Want effect policy? Ask the locals.
As multinational organizations such as the United Nations strive to improve life for people across the globe through initiatives like the Sustainable Development Goals, there is a tendency to look for indicators that can be used across the board to drive policy aimed at achieving these objectives. However, analysis of a survey conducted across 37 nations by Kyushu University in Japan shows that regional economic, developmental, and cultural factors greatly influence the relationships among self‐reported levels of energy affordability, life satisfaction, health, and economic inequality.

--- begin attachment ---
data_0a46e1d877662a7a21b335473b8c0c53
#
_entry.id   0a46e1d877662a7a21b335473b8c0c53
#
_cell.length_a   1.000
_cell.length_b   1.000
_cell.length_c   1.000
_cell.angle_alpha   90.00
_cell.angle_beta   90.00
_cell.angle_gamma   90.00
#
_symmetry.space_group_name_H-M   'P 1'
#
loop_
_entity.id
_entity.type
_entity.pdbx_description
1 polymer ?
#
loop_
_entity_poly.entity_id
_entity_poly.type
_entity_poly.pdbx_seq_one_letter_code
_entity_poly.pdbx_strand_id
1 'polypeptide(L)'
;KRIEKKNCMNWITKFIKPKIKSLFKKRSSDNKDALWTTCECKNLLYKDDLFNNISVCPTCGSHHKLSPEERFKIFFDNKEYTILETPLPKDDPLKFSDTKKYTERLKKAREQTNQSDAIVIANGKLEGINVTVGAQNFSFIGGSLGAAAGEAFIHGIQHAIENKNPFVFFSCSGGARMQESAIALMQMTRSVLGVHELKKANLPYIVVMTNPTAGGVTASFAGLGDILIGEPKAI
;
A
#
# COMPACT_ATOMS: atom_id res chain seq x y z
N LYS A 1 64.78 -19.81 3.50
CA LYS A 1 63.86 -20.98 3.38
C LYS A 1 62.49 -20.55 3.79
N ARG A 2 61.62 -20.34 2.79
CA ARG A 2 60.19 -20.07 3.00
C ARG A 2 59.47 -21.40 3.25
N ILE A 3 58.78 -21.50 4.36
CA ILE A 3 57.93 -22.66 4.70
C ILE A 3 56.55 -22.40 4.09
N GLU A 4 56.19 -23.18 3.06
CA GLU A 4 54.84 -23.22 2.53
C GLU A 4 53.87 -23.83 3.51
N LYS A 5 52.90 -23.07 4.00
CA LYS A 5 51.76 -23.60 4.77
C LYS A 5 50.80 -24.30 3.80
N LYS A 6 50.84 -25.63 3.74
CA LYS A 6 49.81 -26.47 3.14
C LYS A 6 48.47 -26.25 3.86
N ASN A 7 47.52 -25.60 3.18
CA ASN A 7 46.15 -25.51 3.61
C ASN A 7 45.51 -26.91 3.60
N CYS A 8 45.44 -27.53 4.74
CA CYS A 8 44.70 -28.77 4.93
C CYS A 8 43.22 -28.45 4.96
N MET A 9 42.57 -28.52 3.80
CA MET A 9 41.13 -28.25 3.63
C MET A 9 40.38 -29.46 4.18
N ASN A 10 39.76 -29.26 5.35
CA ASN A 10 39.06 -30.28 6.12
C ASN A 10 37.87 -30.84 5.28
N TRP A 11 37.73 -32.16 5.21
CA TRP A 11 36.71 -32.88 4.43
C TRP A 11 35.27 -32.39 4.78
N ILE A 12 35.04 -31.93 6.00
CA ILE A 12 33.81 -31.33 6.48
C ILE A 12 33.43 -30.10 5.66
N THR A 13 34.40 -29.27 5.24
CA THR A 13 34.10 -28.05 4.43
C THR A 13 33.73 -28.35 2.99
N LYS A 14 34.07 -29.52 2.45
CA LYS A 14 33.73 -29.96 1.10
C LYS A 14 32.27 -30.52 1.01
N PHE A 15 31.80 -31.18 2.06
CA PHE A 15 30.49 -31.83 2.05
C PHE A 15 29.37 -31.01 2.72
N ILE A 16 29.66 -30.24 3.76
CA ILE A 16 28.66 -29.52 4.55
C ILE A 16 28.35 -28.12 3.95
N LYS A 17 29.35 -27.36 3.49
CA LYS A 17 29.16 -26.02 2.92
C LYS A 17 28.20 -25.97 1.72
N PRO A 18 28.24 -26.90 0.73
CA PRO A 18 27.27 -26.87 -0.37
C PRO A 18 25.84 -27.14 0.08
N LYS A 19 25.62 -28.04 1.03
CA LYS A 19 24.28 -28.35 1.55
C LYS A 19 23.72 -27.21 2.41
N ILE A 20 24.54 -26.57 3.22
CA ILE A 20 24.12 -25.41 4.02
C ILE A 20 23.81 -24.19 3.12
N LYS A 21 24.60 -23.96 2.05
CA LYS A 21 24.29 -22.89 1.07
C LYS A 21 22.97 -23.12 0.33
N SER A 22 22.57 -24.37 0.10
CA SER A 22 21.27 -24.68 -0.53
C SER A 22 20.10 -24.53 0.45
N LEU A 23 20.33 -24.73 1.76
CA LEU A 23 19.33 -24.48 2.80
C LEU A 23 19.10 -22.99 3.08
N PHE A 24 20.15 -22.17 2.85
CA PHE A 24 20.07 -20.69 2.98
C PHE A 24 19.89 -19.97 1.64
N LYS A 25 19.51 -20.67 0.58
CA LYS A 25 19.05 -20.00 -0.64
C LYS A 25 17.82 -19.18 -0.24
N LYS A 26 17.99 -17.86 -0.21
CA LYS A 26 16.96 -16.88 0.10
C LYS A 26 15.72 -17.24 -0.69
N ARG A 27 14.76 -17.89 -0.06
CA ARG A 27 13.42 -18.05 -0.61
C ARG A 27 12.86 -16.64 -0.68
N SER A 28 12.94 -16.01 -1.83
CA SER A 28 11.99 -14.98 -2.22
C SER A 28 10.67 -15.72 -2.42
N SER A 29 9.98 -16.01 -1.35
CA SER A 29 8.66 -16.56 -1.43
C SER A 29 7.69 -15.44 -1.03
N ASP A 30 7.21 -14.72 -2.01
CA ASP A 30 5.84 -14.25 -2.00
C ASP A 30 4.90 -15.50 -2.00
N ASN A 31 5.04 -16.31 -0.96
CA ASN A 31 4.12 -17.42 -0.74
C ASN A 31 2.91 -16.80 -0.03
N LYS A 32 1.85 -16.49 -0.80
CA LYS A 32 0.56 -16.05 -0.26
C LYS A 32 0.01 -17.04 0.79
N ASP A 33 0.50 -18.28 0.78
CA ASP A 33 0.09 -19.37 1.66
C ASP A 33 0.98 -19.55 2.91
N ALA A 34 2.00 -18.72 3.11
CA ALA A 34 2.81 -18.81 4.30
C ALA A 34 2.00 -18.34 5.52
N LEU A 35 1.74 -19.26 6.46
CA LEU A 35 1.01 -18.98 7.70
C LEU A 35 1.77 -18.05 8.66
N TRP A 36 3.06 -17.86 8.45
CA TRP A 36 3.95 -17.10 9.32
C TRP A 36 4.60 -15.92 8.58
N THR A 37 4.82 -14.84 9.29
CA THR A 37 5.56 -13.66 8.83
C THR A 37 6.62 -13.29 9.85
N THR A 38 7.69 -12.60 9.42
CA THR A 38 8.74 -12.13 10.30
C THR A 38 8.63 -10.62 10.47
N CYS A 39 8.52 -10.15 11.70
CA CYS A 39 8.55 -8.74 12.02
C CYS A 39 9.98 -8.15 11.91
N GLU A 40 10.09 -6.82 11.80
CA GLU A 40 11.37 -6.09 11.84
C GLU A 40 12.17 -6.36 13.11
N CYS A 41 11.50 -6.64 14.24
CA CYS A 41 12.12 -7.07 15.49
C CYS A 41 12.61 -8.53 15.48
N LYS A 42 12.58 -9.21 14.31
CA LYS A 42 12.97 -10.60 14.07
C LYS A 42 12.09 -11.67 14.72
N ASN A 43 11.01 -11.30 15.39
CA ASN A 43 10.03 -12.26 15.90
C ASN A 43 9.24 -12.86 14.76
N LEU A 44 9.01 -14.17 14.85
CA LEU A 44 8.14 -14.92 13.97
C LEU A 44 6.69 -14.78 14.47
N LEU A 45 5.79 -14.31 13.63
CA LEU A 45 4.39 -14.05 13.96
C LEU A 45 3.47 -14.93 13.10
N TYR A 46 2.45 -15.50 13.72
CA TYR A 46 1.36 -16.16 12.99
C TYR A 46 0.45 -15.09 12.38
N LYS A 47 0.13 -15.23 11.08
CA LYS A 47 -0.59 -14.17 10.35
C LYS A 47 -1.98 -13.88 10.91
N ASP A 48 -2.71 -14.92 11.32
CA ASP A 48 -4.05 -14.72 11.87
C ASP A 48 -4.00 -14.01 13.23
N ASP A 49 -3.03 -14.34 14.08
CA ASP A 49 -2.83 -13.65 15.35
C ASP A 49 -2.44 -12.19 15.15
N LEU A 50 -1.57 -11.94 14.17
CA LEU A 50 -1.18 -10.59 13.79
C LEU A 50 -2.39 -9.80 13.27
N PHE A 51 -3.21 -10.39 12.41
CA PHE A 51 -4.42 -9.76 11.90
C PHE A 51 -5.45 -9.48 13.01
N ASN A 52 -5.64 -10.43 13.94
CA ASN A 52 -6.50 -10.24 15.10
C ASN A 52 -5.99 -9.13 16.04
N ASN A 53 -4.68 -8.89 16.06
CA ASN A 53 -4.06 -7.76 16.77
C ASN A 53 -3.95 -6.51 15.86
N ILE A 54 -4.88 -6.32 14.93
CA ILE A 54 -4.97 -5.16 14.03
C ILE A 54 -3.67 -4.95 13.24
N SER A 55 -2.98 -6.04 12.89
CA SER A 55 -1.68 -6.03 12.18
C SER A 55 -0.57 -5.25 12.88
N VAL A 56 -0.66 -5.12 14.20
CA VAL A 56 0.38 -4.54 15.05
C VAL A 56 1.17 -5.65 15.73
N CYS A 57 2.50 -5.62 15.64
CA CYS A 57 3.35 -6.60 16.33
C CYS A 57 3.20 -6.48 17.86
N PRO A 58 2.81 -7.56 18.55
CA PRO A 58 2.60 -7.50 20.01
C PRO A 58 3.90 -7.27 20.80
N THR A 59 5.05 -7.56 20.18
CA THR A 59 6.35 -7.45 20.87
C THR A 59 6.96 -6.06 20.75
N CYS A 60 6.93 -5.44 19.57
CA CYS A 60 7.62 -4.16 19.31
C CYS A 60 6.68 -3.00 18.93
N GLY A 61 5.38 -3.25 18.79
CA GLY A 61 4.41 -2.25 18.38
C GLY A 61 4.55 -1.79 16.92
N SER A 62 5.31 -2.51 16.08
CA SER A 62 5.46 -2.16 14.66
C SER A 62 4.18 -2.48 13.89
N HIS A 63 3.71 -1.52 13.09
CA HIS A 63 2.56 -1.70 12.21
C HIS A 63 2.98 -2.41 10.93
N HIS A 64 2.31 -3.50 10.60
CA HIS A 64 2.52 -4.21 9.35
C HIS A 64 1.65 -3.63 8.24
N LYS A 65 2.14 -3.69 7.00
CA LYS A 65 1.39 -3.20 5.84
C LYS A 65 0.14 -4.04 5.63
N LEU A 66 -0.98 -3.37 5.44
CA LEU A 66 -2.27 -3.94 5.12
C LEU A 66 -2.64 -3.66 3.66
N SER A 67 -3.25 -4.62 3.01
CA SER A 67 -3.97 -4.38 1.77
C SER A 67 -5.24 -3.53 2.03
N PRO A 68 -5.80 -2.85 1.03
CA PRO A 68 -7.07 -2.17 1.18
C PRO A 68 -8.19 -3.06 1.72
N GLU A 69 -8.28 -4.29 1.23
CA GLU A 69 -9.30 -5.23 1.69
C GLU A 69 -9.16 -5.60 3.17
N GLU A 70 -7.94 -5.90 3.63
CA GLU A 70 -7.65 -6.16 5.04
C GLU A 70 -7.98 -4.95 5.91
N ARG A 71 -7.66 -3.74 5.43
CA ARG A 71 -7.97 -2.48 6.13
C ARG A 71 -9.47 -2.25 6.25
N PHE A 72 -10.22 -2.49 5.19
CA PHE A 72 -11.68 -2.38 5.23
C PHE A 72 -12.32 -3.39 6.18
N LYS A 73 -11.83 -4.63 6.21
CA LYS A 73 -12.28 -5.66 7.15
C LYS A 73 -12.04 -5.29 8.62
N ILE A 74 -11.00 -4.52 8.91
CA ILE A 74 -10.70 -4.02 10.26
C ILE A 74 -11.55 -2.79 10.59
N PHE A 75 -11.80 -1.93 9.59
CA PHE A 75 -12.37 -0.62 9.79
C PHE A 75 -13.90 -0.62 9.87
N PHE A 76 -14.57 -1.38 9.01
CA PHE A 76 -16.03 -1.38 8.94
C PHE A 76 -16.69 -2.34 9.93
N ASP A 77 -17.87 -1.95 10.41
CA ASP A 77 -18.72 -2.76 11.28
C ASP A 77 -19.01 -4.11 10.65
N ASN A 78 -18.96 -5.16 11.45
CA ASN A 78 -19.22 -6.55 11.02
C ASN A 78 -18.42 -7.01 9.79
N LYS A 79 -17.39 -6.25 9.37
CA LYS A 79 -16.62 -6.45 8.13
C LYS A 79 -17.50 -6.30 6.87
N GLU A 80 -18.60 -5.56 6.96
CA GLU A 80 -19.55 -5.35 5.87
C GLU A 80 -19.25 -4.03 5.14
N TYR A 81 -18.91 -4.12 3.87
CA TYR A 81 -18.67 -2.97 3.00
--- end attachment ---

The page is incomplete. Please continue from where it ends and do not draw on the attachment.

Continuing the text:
“Based on our findings, we can state that there is no ‘one‐size‐fits all’ policy approach that will solve health, economic inequality, life satisfaction, or income level issues,” says Andrew Chapman, associate professor at Kyushu University’s International Institute for Carbon‐Neutral Energy Research and first author of the Nature Sustainability paper announcing the new results. “Instead, policy responses need to be tailored to the nations in which they are to be delivered.”
Kyushu University HP
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